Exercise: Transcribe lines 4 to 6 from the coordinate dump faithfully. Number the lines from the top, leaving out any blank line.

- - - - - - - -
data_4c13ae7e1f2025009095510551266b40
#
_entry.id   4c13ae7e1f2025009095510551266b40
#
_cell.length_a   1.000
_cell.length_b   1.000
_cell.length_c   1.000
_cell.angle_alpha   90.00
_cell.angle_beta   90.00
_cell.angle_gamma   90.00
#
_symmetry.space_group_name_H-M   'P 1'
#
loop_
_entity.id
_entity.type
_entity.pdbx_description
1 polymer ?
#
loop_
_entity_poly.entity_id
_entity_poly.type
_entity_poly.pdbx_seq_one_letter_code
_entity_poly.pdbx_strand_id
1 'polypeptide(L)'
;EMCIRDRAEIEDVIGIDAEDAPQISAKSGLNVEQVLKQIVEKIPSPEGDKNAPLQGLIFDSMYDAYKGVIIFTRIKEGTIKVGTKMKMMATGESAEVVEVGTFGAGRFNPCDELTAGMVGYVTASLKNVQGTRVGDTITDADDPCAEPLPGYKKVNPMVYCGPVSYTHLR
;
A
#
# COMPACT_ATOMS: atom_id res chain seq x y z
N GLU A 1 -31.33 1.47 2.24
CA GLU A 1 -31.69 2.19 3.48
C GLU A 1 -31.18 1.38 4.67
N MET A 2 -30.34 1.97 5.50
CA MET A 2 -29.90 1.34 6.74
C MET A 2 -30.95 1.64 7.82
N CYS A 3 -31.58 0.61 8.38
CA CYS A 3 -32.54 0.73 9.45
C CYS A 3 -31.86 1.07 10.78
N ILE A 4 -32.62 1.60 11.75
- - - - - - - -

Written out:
#
_cell.length_a   1.000
_cell.length_b   1.000